Kuwait: The Incredible Shrinking Rehabby Paul Tarricone, Asst. Editor;
Serial Information: Civil Engineering—ASCE, 1991, Vol. 61, Issue 9, Pg. 42-45
Document Type: Feature article
Abstract: With rehabilitation estimates now just 20% of what they first were, the liberation of Kuwait has not been a cure-all for the construction industry. Firms participating in the emergency restoration have discovered that project management is tougher than the actual construction and engineering. Firms scrambling for work are using varying, sometimes creative strategies to land elusive contracts. There could still be $20 billion in work, but the race to find it will resemble a marathon more than a sprint. The most successful firms to date have been the large companies, such as Blount and Brown & Root, which secured emergency restoration contracts from the Corps of Engineers. Smaller firms trying to latch on have swamped the bigger companies with inquiries, but others have used more daring strategies, such as starting work in Kuwait without a contract. Others have formed joint ventures with partners already established in the region and several surveying firms actually got together and formed a company during Operation Desert Shield. Firms are mostly taking a micro not a macro approach to work. Rather than undertake a massive marketing campaign in Kuwait, they have adopted a project-specific, rifle-shot strategy zeroing in on specific markets, such as hotel rehab, computer mapping and database upgrading and testing of cleanup technologies.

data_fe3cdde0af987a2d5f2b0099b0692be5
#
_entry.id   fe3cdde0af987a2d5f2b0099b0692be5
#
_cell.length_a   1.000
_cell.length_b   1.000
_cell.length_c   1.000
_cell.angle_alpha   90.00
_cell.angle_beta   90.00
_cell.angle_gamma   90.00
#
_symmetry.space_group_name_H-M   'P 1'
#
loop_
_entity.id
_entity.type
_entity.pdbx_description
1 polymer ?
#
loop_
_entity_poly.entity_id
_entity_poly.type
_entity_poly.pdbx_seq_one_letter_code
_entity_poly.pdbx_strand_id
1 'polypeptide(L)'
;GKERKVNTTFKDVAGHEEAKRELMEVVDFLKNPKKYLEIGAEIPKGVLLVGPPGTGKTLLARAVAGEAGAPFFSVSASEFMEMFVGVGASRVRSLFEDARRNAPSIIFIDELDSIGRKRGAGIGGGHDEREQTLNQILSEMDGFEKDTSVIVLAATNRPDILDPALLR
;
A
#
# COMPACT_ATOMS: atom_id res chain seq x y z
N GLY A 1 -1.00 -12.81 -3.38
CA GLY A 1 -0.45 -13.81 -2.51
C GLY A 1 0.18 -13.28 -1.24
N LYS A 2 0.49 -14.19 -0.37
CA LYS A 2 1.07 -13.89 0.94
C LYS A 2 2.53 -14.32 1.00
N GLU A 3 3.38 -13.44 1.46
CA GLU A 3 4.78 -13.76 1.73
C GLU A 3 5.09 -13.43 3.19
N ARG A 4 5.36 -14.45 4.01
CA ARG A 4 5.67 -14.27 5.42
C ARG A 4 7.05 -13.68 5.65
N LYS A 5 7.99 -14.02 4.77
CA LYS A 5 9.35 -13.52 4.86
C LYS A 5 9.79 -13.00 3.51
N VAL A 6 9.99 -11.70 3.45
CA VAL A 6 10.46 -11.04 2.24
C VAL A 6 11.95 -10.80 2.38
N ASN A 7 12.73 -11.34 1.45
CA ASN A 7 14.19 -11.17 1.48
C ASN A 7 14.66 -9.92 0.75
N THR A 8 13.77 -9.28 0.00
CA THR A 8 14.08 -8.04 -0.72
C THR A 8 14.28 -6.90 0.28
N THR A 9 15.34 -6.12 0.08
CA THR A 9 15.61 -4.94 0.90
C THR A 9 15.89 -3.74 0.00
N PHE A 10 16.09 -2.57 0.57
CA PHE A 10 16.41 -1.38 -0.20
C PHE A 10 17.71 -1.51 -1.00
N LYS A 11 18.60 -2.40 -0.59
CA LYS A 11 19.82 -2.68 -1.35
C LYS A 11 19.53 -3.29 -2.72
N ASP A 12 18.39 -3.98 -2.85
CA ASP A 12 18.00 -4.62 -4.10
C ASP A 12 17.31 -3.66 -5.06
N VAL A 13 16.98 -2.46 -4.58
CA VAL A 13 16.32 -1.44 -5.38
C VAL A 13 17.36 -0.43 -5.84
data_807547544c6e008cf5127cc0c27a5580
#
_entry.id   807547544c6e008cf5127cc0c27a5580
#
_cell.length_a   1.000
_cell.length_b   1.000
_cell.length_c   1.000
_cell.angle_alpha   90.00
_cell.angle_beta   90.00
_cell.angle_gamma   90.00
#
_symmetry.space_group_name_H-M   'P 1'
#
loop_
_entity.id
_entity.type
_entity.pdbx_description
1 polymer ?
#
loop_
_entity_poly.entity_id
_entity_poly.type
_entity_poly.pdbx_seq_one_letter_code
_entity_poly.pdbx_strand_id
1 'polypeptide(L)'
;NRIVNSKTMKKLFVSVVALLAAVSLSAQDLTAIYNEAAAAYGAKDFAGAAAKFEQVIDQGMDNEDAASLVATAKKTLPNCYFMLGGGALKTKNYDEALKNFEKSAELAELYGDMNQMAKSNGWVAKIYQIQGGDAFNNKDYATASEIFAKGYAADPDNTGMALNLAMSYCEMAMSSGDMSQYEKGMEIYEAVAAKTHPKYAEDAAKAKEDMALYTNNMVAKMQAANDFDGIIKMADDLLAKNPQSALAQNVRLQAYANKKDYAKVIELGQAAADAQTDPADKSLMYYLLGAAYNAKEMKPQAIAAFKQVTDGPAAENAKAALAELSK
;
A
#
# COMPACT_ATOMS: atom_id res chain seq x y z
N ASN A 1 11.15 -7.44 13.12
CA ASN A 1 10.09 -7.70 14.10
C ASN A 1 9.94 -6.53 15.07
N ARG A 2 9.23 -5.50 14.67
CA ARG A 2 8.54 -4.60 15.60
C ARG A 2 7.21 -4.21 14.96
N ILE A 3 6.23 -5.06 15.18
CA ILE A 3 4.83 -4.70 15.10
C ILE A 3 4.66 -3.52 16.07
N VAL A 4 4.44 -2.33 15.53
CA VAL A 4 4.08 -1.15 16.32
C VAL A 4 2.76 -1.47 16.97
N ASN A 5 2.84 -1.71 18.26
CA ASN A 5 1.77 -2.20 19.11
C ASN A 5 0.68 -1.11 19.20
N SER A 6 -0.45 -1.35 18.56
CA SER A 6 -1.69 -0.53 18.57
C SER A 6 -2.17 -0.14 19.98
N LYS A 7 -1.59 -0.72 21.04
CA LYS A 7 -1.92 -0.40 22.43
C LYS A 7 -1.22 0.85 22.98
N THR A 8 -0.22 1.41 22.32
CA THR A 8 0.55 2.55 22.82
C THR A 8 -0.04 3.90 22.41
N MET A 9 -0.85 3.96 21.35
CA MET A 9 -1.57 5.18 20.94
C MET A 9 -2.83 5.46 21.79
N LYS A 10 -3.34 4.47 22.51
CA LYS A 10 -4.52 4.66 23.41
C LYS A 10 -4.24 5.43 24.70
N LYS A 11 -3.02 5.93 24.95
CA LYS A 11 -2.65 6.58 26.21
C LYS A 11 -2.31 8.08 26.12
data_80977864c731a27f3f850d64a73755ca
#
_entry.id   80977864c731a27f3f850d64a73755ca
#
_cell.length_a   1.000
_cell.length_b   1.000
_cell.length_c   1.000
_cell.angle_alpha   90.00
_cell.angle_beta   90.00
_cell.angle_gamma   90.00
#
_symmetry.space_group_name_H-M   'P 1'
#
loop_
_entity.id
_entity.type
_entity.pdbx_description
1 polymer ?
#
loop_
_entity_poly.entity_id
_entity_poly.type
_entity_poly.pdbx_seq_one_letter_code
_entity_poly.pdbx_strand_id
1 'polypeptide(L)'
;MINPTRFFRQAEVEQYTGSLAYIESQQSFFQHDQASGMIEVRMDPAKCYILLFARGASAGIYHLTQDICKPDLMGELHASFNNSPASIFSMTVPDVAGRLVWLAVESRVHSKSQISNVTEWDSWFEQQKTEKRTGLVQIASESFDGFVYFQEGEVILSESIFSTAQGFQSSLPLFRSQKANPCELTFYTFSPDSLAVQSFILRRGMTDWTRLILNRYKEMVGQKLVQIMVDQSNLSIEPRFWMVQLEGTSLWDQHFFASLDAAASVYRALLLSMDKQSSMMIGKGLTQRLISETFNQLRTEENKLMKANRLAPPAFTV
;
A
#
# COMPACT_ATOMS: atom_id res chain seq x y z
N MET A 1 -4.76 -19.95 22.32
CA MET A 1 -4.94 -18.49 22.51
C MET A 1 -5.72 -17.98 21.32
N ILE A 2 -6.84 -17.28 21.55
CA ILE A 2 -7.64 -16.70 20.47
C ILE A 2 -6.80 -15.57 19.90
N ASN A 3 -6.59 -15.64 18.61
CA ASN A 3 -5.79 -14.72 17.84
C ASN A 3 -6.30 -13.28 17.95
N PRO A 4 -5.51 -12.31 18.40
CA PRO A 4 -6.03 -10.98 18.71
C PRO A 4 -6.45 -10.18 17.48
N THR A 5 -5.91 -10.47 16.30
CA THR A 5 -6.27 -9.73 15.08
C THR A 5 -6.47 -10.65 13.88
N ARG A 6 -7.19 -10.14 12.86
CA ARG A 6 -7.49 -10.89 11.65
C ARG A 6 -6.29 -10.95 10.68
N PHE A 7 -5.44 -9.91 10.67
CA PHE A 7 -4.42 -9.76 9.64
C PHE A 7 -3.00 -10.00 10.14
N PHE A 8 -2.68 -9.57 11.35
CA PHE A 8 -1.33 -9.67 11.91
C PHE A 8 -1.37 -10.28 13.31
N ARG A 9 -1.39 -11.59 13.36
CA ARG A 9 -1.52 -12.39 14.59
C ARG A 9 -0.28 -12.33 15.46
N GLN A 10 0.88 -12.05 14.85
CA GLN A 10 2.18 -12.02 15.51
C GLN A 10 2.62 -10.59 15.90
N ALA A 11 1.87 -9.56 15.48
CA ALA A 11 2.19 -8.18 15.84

Subject Headings: Kuwait | Rehabilitation | Construction industry | Economic factors | Engineering firms | Contracts |
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